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Gemstones L - R

Lapis Lazuli
This beautiful opaque blue gemstone has been mined since antiquity, the principle ancient source being Afghanistan. It was highly prized by the Ancient Egyptians amongst others, both for decorative objects and also as a cosmetic in the form of eyeshadow. Mediaeval painters ground up lapis lazuli and used it as blue pigment ultramarine.

It is mainly composed of the mineral lazurite in conjunction with pyrite and calcite.
It can also be found in Chile, USA, Russia and Argentina and has a hardness of 5 - 5.5. It is distinguished from sodalite by its association with pyrite.

Labrodorite
A type of feldspar, known for its irridescent colours. Gemstone quality labrodorite comes from Russia, Madagascar and Finland. It has a hardness of 6 - 6.5.

Malachite
Malachite has been used since ancient times as a gemstone, pigment and cosmetic. It is a green copper carbonate hydroxide which has swirls and bands in different shades of green.

Large quantities were found in Russia in the nineteenth century, some of which was used to make the famous malachite pillars of Saint Isaacs Cathedral in Saint Petersburg. Its presence is a useful indication to prospectors of the presence of copper and it is often associated with azurite.

It can be found in Russia, USA, Morocco and Australia and has a hardness of between 3.5 - 4

Moonstone
A opalescent type of feldspar with a blue or white irridescent sheen. It was used by the Romans to make jewellery in ancient times.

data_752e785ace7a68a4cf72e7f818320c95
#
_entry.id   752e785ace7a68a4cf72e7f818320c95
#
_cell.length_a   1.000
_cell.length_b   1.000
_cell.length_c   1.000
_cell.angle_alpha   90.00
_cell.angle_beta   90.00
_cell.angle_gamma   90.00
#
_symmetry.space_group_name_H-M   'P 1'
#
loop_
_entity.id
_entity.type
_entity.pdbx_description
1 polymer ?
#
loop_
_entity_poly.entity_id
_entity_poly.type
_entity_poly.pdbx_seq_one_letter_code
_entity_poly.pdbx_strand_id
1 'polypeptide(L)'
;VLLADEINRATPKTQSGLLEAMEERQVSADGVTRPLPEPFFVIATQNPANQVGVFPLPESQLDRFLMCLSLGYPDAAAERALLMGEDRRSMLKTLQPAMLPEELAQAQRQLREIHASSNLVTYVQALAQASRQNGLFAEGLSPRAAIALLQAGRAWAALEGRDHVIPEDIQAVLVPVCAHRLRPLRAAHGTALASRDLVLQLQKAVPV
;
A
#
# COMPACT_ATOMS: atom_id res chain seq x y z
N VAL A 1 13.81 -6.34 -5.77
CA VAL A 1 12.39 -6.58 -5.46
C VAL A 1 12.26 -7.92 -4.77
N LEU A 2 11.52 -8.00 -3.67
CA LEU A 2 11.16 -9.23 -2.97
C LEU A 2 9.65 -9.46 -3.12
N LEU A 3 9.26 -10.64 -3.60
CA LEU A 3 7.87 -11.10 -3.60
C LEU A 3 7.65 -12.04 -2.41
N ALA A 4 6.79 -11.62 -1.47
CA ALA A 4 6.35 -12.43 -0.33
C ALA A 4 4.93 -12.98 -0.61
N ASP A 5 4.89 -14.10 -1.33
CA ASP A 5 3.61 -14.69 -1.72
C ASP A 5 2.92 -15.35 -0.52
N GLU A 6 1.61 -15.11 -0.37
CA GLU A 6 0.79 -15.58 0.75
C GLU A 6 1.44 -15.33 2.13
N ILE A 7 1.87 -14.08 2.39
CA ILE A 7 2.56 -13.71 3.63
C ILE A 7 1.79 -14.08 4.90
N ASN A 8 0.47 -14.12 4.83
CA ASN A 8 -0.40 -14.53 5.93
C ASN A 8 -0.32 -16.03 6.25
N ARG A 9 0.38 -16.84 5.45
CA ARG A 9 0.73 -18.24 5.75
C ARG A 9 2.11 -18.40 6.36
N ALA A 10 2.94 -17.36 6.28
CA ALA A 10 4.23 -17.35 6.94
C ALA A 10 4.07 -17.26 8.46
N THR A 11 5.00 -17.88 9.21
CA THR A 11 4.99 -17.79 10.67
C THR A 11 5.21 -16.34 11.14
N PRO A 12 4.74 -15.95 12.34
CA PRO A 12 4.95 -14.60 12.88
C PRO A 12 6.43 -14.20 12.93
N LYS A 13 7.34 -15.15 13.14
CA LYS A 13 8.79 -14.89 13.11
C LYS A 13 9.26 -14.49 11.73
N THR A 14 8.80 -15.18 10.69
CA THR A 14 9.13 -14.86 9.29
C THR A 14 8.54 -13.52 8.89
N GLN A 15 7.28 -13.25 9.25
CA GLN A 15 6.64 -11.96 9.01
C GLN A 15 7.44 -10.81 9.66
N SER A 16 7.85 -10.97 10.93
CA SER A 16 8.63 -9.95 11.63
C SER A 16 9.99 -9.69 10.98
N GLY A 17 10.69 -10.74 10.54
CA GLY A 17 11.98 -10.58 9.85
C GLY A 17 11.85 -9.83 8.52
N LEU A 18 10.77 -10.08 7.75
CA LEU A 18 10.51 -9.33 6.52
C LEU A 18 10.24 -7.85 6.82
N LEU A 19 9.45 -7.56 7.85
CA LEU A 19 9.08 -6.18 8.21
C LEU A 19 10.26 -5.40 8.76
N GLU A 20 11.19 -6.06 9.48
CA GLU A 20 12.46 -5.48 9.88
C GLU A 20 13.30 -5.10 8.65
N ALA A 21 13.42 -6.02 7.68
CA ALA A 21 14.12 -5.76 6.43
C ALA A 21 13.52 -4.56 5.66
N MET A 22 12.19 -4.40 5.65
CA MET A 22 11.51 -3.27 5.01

It can be found in Myanmar, USA, Brazil and India and has a hardness of 6 - 6.5

Opal
Opal is a hardened silica gel. The flashes of colour and shimmering rainbow colours of precious opal are produced as light is split into colours by tiny spheres of silica. Most of what is found is described as potch and is dull and opaque, this can be used as a filler or an abrasive.

Until the nineteenth century, opals were only found in Slovakia, but were discovered in Australia in 1887, the Lightning Ridge field producing the rare and costly black opal. Sometimes opal can replace bone or wood during the fossilization process. It has a hardness of 5 - 6.

Rhodochrosite
Rhodochrosite is nearly always pink and is generally found in hydrothermal veins. It is a soft mineral, with a hardness of only 3.5 - 4. It can be found in USA, Romania, Mexico and many other countries.

Rhodonite
Rhodonite is a manganese silicate and often has black or darker veins of manganese oxides running through it. Its usually cut as cabochons or beads or even carved to make larger decorative objects. It can be found in many countries including Brazil, Russia, USA and Australia. It has a hardness of 6.

Rose Quartz
A pale pink variety of quartz. It has been carved since ancient times, rarely forming crystals but more often found as a massive aggregate. Large of amounts of rose quartz are found in Madagascar, but it also occurs in Brazil, Russia and USA. It has a hardness of 7.